Landmines, rains cut UN access to thousands of Angolans in critical need of aid

Landmines, rains cut UN access to thousands of Angolans in critical need of aid

Some 314,000 people are in critical need of assistance as a combination of seasonal rains, dilapidated infrastructure and landmine infestation have cut off humanitarian access in Angola, where the United Nations runs one of the largest relief operations in the world.

The UN Office for the Coordination of Humanitarian Affairs (OCHA) in Angola reported today that humanitarian workers are unable to reach 236,000 people who had been receiving assistance at the end of 2002. In addition, an estimated 78,000 people who have been long inaccessible are now in dire need of aid.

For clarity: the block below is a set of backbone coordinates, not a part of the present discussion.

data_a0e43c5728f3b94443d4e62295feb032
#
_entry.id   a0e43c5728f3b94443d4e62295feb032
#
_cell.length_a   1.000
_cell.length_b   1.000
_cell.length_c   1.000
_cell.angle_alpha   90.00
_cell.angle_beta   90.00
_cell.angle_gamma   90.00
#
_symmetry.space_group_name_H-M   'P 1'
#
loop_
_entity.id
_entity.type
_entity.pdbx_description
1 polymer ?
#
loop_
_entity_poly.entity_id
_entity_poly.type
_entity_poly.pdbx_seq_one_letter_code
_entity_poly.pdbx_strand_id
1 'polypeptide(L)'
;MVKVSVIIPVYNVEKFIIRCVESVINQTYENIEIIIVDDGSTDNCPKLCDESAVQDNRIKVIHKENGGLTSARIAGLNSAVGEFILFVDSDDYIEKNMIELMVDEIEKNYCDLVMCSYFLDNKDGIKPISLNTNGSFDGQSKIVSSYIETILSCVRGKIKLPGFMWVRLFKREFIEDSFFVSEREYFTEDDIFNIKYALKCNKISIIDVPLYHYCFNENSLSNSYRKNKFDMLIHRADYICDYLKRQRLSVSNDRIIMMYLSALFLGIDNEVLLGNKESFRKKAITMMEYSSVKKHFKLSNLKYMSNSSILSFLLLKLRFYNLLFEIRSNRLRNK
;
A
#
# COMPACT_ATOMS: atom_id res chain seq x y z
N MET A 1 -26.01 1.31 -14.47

Efforts to reach these vulnerable populations in at least 25 locations have been impeded by landmine accidents along roads used by humanitarian partners and commercial vehicles. Since January, at least seven anti-tank and anti-personal mine accidents have been reported along access routes. Operations in 12 locations were resumed by resorting to armoured vehicles and airdrops.

The humanitarian crisis in Angola remains one of the worst in the world despite the ending of the country’s 30-year conflict last April. The prolonged war displaced 3.5 million people, about one quarter of the country’s population, according to government figures. More than 1.5 million of those displaced internally, and 91,000 refugees have since returned to shattered homes where basic services are not yet in place.

The end of the war brought improved access and increased the caseload for life-saving assistance from two to three million people, but that progress in now in jeopardy. OCHA warned that unless urgent steps are taken to stabilize at-risk populations and support return movements, the humanitarian crisis may threaten future recovery and reconstruction.